Electroconvulsive Therapy (ECT) is a treatment option for patients suffering from severe depression who have been unsuccessful with other forms of treatment, such as antidepressant medication and psychotherapy. A thorough psychiatric evaluation must be completed to determine whether or not a patient is a good candidate for ECT.

If a psychiatrist recommends ECT treatment and the patient agrees with the treatment course, general medical evaluation in the Pre-Anesthesia Assessment Clinic (PAC) is necessary before ECT treatment.

Other tests must be done prior to receiving such services including a physical, EKG, CT of the head, chest x-ray, and the patient must be medically cleared by a physician. Prior to the ECT procedure, the patient will be medically evaluated by multiple physicians, namely a psychiatrist and an anesthesiologist.   

How Does Electroconvulsive Therapy Work?

ECT induces seizure activity by releasing an electrical pulse through a portion of the brain while patient is under general anesthesia. Invented in 1937, ECT has been performed with anesthesia since 1952. In recent years, techniques for providing ECT have improved greatly.

ECT is used for people whose depression is severe or life-threatening or who cannot take antidepressant medication. ECT is often effective in cases where antidepressant medications do not provide sufficient relief of symptoms or in cases where the side effects, caused by antidepressant, are not tolerable.

ECT is done under brief general anesthesia in an operating room setting. After general anesthesia is induced, a muscle relaxant is given before ECT electric stimulus. Two electrodes are placed at precise locations on the head to deliver electrical impulses.

The stimulation causes a brief (about 30 seconds) seizure within the brain.The patient does not consciously experience the electrical stimulus. For full therapeutic benefit, at least six-nine sessions of ECT are typically given at the rate of three per week.

The actual procedure itself lasts only a 2-3 minutes and the patient wakes up from the effects of anesthesia within 5 to 10 minutes. It is a well-controlled and highly successful treatment option.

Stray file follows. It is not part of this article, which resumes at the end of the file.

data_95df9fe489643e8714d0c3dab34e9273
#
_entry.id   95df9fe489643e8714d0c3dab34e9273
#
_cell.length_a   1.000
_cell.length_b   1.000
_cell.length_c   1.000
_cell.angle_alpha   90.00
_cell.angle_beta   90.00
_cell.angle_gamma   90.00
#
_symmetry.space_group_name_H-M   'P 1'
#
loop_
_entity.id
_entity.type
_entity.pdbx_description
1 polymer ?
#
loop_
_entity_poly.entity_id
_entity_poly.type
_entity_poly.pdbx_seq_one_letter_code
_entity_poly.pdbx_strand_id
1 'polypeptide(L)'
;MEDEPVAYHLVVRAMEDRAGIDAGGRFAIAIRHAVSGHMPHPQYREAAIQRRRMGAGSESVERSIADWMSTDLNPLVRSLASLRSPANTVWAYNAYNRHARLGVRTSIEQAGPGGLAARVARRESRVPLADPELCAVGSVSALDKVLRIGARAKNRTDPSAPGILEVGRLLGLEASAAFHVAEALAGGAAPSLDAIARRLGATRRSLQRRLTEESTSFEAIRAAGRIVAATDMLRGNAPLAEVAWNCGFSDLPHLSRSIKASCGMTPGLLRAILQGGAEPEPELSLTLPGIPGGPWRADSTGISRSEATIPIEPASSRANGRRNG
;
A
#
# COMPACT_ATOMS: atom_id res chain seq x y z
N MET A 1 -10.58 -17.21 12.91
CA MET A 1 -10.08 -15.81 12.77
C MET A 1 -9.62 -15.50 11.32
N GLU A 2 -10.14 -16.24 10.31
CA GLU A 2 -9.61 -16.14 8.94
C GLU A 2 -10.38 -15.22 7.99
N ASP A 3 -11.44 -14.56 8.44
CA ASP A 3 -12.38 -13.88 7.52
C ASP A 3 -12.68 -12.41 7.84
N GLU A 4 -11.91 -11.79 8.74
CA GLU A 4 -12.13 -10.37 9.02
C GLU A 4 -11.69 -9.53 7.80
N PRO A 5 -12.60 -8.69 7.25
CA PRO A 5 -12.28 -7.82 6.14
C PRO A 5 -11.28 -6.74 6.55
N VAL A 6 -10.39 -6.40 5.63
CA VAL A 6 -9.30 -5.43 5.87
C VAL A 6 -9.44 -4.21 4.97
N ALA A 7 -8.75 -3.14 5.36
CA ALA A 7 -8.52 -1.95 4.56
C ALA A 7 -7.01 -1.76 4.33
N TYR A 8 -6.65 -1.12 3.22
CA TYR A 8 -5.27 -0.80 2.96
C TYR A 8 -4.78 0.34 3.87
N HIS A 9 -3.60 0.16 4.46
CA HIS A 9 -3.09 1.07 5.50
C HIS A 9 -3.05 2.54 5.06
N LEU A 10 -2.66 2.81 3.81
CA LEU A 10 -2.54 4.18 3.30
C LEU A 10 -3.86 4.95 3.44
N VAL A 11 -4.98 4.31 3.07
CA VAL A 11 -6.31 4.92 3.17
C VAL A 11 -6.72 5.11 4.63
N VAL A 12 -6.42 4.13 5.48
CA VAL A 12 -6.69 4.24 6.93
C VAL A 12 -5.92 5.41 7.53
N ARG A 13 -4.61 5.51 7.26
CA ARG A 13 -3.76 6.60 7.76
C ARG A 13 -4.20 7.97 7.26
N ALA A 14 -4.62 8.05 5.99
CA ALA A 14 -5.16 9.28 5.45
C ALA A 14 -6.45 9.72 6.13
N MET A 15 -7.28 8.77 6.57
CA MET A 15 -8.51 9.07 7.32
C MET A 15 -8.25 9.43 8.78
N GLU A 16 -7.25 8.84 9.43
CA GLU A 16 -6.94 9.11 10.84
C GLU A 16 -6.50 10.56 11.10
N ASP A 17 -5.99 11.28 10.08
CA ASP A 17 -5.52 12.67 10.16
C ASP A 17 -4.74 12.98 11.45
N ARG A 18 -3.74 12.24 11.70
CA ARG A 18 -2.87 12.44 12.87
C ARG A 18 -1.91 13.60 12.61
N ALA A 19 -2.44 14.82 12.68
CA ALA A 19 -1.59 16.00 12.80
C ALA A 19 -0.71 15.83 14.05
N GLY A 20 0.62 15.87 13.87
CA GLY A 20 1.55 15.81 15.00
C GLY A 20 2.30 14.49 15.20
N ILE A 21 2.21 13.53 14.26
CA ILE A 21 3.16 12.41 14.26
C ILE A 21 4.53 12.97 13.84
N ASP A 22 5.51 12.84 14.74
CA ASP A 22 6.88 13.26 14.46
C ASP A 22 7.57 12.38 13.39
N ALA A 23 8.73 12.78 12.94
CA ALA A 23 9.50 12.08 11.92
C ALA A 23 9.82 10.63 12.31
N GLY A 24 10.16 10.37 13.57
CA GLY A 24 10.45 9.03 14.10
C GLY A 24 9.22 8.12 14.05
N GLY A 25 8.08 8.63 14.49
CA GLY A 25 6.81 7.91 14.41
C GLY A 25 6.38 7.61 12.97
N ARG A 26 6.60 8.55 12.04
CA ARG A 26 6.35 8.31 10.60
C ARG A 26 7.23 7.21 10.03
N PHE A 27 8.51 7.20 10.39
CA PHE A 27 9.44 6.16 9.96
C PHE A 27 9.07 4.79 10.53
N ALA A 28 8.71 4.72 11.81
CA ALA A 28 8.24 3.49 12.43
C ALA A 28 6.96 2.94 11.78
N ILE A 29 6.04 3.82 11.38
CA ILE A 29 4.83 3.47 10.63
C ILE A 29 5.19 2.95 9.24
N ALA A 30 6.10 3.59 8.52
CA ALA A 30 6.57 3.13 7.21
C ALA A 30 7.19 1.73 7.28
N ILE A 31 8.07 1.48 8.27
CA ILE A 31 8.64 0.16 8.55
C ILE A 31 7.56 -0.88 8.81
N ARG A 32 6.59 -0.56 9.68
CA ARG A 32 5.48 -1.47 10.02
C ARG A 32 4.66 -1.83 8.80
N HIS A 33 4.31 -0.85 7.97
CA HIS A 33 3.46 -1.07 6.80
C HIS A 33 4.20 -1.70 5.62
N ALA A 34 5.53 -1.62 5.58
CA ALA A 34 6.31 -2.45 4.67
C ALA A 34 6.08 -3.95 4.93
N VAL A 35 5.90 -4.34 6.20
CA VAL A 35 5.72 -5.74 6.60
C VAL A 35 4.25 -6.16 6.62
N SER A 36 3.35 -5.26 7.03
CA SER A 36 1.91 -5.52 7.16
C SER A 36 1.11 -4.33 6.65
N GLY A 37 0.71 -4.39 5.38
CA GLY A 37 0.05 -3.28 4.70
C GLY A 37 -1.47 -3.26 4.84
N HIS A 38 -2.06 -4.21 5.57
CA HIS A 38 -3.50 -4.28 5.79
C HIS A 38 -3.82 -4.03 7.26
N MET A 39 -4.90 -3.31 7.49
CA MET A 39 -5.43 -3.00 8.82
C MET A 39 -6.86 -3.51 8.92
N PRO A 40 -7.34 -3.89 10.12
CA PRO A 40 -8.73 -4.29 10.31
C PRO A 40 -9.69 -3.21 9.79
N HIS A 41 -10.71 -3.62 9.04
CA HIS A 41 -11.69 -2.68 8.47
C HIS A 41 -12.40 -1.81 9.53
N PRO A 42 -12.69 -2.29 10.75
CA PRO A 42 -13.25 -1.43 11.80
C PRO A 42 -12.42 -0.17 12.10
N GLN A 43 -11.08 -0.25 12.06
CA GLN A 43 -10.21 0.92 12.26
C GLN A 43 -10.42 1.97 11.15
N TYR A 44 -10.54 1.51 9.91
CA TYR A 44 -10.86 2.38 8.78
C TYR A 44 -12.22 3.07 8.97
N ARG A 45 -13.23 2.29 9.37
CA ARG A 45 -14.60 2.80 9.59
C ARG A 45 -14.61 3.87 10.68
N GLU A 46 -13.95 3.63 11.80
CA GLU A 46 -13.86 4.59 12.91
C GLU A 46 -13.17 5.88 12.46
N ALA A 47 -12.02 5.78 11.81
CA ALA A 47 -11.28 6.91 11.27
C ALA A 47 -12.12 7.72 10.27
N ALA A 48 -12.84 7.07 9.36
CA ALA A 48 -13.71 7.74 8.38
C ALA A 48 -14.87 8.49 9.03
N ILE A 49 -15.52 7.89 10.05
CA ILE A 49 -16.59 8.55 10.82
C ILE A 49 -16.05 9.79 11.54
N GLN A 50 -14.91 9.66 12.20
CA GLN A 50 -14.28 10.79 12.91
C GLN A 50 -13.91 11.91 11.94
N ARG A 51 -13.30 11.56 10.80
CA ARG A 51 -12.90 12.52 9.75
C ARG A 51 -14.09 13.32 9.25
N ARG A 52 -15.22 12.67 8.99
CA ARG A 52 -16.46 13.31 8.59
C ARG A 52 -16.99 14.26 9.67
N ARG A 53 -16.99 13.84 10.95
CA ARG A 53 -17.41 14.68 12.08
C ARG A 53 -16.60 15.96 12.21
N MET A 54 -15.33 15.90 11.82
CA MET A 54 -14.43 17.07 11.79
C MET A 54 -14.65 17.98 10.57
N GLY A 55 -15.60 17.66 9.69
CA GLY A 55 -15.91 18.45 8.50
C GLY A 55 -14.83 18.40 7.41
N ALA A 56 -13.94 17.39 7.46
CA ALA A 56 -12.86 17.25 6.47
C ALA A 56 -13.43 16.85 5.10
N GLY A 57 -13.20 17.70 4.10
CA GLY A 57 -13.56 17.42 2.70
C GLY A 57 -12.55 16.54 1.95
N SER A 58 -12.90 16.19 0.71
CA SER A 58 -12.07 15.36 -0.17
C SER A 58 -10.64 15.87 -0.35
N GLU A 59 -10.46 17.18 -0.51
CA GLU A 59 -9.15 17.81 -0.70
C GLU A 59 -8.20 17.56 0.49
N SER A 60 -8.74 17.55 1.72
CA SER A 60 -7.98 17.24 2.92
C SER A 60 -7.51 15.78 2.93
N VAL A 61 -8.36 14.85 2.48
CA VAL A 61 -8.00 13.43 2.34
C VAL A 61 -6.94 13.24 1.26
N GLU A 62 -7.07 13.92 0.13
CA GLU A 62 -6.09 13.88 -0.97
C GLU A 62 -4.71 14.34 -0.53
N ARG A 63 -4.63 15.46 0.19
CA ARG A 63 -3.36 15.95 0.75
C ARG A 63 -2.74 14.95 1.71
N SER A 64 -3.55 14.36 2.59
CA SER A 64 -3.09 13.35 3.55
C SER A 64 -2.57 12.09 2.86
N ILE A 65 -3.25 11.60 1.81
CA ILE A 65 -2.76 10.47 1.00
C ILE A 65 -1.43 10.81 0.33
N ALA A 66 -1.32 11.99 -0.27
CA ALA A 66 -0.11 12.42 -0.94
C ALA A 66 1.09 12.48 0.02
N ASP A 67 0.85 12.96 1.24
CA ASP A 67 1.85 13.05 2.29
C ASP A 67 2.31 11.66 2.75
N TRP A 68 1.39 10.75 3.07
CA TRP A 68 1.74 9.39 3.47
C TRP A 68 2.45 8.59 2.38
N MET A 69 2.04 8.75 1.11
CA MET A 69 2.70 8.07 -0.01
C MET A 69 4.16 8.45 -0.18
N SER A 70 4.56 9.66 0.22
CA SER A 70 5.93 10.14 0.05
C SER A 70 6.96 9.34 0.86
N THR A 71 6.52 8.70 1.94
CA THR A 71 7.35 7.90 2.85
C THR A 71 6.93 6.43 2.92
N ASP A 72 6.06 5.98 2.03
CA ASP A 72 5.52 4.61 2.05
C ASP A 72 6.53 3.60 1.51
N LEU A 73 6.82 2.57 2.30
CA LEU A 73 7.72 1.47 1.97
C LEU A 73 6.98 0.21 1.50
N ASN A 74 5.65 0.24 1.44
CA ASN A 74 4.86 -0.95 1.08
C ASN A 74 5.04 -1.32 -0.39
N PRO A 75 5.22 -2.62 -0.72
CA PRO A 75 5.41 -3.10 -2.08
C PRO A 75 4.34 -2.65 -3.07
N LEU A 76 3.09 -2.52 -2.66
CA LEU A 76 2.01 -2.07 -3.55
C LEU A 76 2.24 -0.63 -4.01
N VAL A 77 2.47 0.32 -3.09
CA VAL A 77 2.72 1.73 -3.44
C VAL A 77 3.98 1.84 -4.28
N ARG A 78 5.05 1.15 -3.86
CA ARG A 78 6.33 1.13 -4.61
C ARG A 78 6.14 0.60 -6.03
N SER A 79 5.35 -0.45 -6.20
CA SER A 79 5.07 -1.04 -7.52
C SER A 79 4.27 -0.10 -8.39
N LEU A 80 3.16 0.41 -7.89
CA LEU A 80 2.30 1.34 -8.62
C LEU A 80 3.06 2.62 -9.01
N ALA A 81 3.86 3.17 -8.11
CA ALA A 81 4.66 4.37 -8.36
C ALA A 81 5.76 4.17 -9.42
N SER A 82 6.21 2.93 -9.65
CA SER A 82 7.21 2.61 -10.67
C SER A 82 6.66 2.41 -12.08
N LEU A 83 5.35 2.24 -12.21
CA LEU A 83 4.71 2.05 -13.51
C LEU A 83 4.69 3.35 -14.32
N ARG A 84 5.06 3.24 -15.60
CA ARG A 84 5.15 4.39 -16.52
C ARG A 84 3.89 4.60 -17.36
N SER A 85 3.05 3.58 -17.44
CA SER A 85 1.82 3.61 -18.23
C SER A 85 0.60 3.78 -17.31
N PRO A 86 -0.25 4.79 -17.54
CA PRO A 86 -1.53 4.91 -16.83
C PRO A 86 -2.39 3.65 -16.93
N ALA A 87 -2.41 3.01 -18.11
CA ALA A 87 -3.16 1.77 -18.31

CepEsperu Baptist performs ECT as an outpatient and inpatient procedure.

Electroconvulsive Therapy Side Effects

Side effects may result from anesthesia, ECT treatment or both. Common side effects include temporary short-term memory loss, such as recent events, dates or recent meals.

Other side effects could include confusion, nausea, muscle aches and headache, mostly on the day of the ECT procedure.

Due to epileptic, parasympathetic, and sympathetic responses, control of the patient's muscular sphincters can be altered. The patient can experience defecation (bowel incontinence) as a result of the ECT procedure. Being compliant with "Nothing Taken by Mouth" 8 hours prior to ECT procedure decreases the incidence of this potential side effect. We will prompt patients to void before ECT so that bowel and bladder incontinence will be very unlikely.

Patients should NOT operate vehicles or heavy machinery during an ECT treatment series. We require a family member or friend to drive the patient to the ECT procedure and drive patient back home after the ECT procedure. We do not agree with patients using Uber, Lyft or taxi services without a friend/companion due to confusion/tiredness after ECT and general anesthesia.

Some people may have longer-lasting problems with memory after ECT, but this type of memory loss is rare. In most patients, the memory disturbances go away within a few hours.

What is the Success Rate of Electroconvulsive Therapy?

ECT is an effective medical treatment option, helping as many as 80-85 percent of patients who receive it. Most patients remain well for many months afterwards. The tendency to relapse after a favorable treatment outcome can often be countered by medication after a series of treatments.

Maintenance treatments of ECT may be given depending on individual patient needs. Maintenance ECT treatment will typically be performed once a month.